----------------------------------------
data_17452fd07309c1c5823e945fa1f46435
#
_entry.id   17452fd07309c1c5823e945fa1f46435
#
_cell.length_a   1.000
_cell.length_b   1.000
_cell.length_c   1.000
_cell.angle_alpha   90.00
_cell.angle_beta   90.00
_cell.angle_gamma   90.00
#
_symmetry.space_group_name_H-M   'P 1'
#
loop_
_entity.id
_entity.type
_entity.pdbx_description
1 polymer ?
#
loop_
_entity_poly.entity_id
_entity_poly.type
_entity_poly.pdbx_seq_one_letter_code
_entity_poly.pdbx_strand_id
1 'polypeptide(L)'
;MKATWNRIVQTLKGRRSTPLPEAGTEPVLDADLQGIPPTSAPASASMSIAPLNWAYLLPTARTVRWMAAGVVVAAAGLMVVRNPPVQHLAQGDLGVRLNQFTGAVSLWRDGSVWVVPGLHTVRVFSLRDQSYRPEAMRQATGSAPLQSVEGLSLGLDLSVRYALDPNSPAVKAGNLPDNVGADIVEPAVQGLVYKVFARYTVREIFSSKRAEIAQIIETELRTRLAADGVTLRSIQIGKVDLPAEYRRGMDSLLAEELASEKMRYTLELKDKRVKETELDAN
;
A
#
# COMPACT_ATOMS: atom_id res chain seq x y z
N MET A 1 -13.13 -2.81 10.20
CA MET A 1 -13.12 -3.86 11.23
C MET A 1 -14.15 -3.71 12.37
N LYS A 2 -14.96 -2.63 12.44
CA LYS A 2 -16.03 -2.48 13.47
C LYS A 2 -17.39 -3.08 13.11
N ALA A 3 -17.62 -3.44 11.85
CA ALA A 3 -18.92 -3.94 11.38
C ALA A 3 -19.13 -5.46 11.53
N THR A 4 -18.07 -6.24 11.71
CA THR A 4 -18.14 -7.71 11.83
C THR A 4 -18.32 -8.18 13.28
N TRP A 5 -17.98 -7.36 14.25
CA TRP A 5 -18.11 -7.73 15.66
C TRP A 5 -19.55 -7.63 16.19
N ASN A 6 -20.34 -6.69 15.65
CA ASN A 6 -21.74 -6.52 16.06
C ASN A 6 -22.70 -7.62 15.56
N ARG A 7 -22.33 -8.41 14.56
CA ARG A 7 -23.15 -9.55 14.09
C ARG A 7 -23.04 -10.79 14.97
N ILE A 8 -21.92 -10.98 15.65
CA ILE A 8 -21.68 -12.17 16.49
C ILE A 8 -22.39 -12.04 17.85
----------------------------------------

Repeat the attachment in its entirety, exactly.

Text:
data_17452fd07309c1c5823e945fa1f46435
#
_entry.id   17452fd07309c1c5823e945fa1f46435
#
_cell.length_a   1.000
_cell.length_b   1.000
_cell.length_c   1.000
_cell.angle_alpha   90.00
_cell.angle_beta   90.00
_cell.angle_gamma   90.00
#
_symmetry.space_group_name_H-M   'P 1'
#
loop_
_entity.id
_entity.type
_entity.pdbx_description
1 polymer ?
#
loop_
_entity_poly.entity_id
_entity_poly.type
_entity_poly.pdbx_seq_one_letter_code
_entity_poly.pdbx_strand_id
1 'polypeptide(L)'
;MKATWNRIVQTLKGRRSTPLPEAGTEPVLDADLQGIPPTSAPASASMSIAPLNWAYLLPTARTVRWMAAGVVVAAAGLMVVRNPPVQHLAQGDLGVRLNQFTGAVSLWRDGSVWVVPGLHTVRVFSLRDQSYRPEAMRQATGSAPLQSVEGLSLGLDLSVRYALDPNSPAVKAGNLPDNVGADIVEPAVQGLVYKVFARYTVREIFSSKRAEIAQIIETELRTRLAADGVTLRSIQIGKVDLPAEYRRGMDSLLAEELASEKMRYTLELKDKRVKETELDAN
;
A
#
# COMPACT_ATOMS: atom_id res chain seq x y z
N MET A 1 -13.13 -2.81 10.20
CA MET A 1 -13.12 -3.86 11.23
C MET A 1 -14.15 -3.71 12.37
N LYS A 2 -14.96 -2.63 12.44
CA LYS A 2 -16.03 -2.48 13.47
C LYS A 2 -17.39 -3.08 13.11
N ALA A 3 -17.62 -3.44 11.85
CA ALA A 3 -18.92 -3.94 11.38
C ALA A 3 -19.13 -5.46 11.53
N THR A 4 -18.07 -6.24 11.71
CA THR A 4 -18.14 -7.71 11.83
C THR A 4 -18.32 -8.18 13.28
N TRP A 5 -17.98 -7.36 14.25
CA TRP A 5 -18.11 -7.73 15.66
C TRP A 5 -19.55 -7.63 16.19
N ASN A 6 -20.34 -6.69 15.65
CA ASN A 6 -21.74 -6.52 16.06
C ASN A 6 -22.70 -7.62 15.56
N ARG A 7 -22.33 -8.41 14.56
CA ARG A 7 -23.15 -9.55 14.09
C ARG A 7 -23.04 -10.79 14.97
N ILE A 8 -21.92 -10.98 15.65
CA ILE A 8 -21.68 -12.17 16.49
C ILE A 8 -22.39 -12.04 17.85